Gustavo Caballero/Getty Images for ESPN

Even if you aren’t the biggest sports fan, you may have heard of Michael Smith and Jemele Hill. His & Hers, which began as a podcast conceived and hosted by Smith and Hill, proved so popular that in 2014 it replaced the ESPN2 show Numbers Never Lie, which Smith began co-hosting with Charissa Thompson in 2011.

Since then the duo have scored with many nonsports bits, like their spoofs of Empire, Anchorman and Boyz n the Hood, as well as relationship debates like whether women who reach for their wallets ever really intend to pay on dates.

And while Hill and Smith have individual sports acumen that is undeniable, it’s hard to ignore that their status as a male-female duo makes them all the more formidable. Even as sports broadcasting has actively beefed up its female ranks, the relationship that Hill and Smith enjoy is extremely rare. And now ESPN is rewarding that uniqueness with its ultimate prize: the 6 p.m. SportsCenter slot.

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“I think for most [sports] people, you grew up watching SportsCenter, and it’s ESPN’s baby,” says Hill, explaining the flagship’s significance. “I think for us, thinking about not only the position and the reverence it holds within the company is one layer to it, but another layer to it is all the prominent, legendary broadcasters that have come through the 6 p.m. SportsCenter—somebody like Stuart Scott, Keith Obermann and Dan Patrick. So to follow in those footsteps is very meaningful.”

It’s more than meaningful. It’s also historic. Hill and Smith’s SportsCenter takeover is the first for a black sports duo. Of course, individual black SportsCenter anchors in the 6 p.m. slot have not been an anomaly. In the early 1990s, Robin Roberts, who joined ESPN in 1990 and enjoyed a 15-year career there, became the first black woman to co-anchor the coveted SportsCenter slot.

But the transition for Hill and Smith is noteworthy in that they both initially chose print as their primary medium and enjoyed successful stints at prominent papers like the Detroit Free Press and Orlando Sentinel for Hill and the Boston Globe for Smith, at a time when black sports professionals were much rarer. That shared background, however, is largely responsible for their personal and professional chemistry.

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“Jemele and I may be on the younger side [Editor’s note: Hill is 41, Smith is 37] relative to some of our colleagues at ESPN, but we’re dinosaurs in that we came up through the newspaper age, where it was like, either you were on newspaper and radio, where there was damn near no black people, or on television, which had mostly black people that were former athletes,” says Smith, a New Orleans native.

“Because we were so like-minded,” recalls Hill, who hails from Detroit, “and we had kind of very parallel careers, it just built an automatic kinship. Plus, we were at a point where we were coming to Bristol a lot. Neither one of us was based in Bristol, Conn. [where ESPN is based], and we were coming a lot, and so we started to hang out and go to dinner and go to movies together, and it just kind of established itself that way.”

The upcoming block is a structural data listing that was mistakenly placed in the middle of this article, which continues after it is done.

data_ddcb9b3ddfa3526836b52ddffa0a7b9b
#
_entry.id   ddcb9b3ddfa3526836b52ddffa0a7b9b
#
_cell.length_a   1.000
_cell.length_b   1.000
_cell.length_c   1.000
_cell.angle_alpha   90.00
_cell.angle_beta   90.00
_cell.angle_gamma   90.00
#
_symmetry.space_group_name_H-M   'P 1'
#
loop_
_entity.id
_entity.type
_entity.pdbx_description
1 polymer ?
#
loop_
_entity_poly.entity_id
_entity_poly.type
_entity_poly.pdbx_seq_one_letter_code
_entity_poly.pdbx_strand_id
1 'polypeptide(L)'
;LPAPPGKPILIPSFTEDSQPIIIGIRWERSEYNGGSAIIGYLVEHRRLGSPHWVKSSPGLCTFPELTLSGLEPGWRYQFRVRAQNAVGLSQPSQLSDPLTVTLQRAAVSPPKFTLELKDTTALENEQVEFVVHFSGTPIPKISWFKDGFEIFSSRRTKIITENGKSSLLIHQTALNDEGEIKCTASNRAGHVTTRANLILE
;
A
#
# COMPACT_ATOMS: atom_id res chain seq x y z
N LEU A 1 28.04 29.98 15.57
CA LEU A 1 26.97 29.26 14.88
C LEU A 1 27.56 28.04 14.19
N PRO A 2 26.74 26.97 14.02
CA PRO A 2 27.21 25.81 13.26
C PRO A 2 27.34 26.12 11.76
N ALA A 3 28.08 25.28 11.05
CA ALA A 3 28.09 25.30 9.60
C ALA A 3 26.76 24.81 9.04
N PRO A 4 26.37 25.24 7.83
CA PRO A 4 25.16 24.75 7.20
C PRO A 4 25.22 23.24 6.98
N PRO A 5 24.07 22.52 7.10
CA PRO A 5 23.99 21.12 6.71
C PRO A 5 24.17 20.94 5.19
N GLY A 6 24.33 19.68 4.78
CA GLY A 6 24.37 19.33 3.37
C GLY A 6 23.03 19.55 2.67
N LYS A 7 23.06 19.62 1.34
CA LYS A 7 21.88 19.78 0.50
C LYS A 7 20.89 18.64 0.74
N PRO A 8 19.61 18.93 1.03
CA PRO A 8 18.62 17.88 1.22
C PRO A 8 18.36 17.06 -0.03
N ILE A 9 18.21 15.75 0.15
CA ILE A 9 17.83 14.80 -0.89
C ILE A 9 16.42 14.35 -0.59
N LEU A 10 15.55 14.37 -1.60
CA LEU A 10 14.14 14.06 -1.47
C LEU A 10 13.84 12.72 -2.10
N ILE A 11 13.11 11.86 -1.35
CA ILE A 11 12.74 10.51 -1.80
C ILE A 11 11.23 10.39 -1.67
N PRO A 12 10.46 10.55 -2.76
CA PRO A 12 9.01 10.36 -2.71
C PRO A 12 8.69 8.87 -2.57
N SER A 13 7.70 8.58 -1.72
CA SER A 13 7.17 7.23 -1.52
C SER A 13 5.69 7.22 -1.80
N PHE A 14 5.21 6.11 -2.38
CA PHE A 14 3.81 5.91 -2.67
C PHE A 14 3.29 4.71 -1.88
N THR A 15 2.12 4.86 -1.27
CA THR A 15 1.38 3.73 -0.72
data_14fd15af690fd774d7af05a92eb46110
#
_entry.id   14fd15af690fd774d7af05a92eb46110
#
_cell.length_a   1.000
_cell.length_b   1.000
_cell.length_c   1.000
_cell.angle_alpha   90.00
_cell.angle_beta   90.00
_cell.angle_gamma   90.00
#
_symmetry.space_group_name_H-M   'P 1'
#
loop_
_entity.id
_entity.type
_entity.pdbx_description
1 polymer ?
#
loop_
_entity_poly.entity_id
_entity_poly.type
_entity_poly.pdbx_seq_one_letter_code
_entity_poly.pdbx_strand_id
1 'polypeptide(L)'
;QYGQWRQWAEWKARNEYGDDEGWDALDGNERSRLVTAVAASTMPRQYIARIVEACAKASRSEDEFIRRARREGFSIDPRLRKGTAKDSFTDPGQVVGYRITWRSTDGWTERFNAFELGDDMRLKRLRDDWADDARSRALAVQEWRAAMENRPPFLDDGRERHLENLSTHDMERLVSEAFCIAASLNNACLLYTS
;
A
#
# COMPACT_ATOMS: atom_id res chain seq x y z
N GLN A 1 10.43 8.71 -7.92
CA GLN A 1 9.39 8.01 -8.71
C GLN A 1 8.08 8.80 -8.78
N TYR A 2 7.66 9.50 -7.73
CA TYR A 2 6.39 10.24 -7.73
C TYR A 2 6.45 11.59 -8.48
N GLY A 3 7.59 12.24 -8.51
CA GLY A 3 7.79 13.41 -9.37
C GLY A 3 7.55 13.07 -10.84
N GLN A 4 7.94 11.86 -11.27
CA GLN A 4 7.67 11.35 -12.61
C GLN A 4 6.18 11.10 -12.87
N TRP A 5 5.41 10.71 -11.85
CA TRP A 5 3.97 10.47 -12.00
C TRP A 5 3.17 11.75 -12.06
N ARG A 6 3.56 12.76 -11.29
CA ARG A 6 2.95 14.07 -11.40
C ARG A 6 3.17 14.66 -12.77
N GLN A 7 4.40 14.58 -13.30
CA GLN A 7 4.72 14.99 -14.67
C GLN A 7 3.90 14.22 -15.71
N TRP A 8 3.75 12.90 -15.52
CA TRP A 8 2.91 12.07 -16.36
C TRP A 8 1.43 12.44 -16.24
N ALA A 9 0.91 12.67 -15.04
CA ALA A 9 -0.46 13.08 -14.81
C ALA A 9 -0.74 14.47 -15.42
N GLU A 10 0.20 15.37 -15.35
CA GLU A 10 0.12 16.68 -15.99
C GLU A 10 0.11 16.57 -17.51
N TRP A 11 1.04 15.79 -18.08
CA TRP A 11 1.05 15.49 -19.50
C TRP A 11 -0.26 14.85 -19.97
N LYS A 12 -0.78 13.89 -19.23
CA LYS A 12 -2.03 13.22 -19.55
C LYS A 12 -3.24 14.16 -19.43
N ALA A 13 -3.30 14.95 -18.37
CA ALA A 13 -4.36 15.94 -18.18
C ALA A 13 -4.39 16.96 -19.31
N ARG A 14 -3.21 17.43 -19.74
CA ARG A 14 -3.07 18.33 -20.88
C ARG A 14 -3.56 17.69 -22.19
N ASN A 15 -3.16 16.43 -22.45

SportsCenter may look a little different, with its updated look, but it plays no significant role in Smith and Hill’s grand scheme of making it uniquely their own. Instead, the pair promise that they are not deviating far from what has brought them to the dance in the first place.

“We make [SportsCenter] ours the same way we did His & Hers—just by being our unapologetic selves,” vows Hill. “Throughout this entire process and our journey together, the one principle Mike and I have always stuck to is: No matter what, we’re going to go down swinging as ourselves. We’re not going to sit there and use somebody else’s idea of what television is.

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“There’s going to be a sort of period of where the audience has to get used to what we bring,” Hill admits. “We’re a pair that, while we can be serious, we don’t take ourselves too seriously. We’re bringing a lot of fun and spontaneity to this brand. This is what the ESPN brass wanted. They wanted us to be us. They didn’t want us to come and try to be anyone else than what we’ve already been. So it’s going to be our own from day one because that’s the only way that we know how to approach anything.”

Both of them are very much aware that their “be us” approach and ESPN’s embracing of it owe a lot to legendary SportsCenter anchor Stuart Scott, who brought hip-hop culture to the center of the network’s sports coverage long before losing his battle with cancer in 2015.

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“Stuart had a lot of conversations and took a lot of bullets so we didn’t have to,” says Smith. “He made it OK to be you, to take risks and be outside the box.”

Still, that “brand of me” doesn’t work on everyone. “There are people from a viewership standpoint that’s just never going to feel us. We’re not going to be certain people’s cup of tea because they are not even willing to taste it, and that’s fine,” says Smith.

For Smith and Hill, SportsCenter is their Cavs championship. “It’s like validation for all the sacrifices we made, all the hustle, all the grind,” Smith explains. “It just goes to show that, if you stay true to yourself, the rest of the world, or the rest of the industry, will eventually catch up. They’ll learn to like it, and they did.”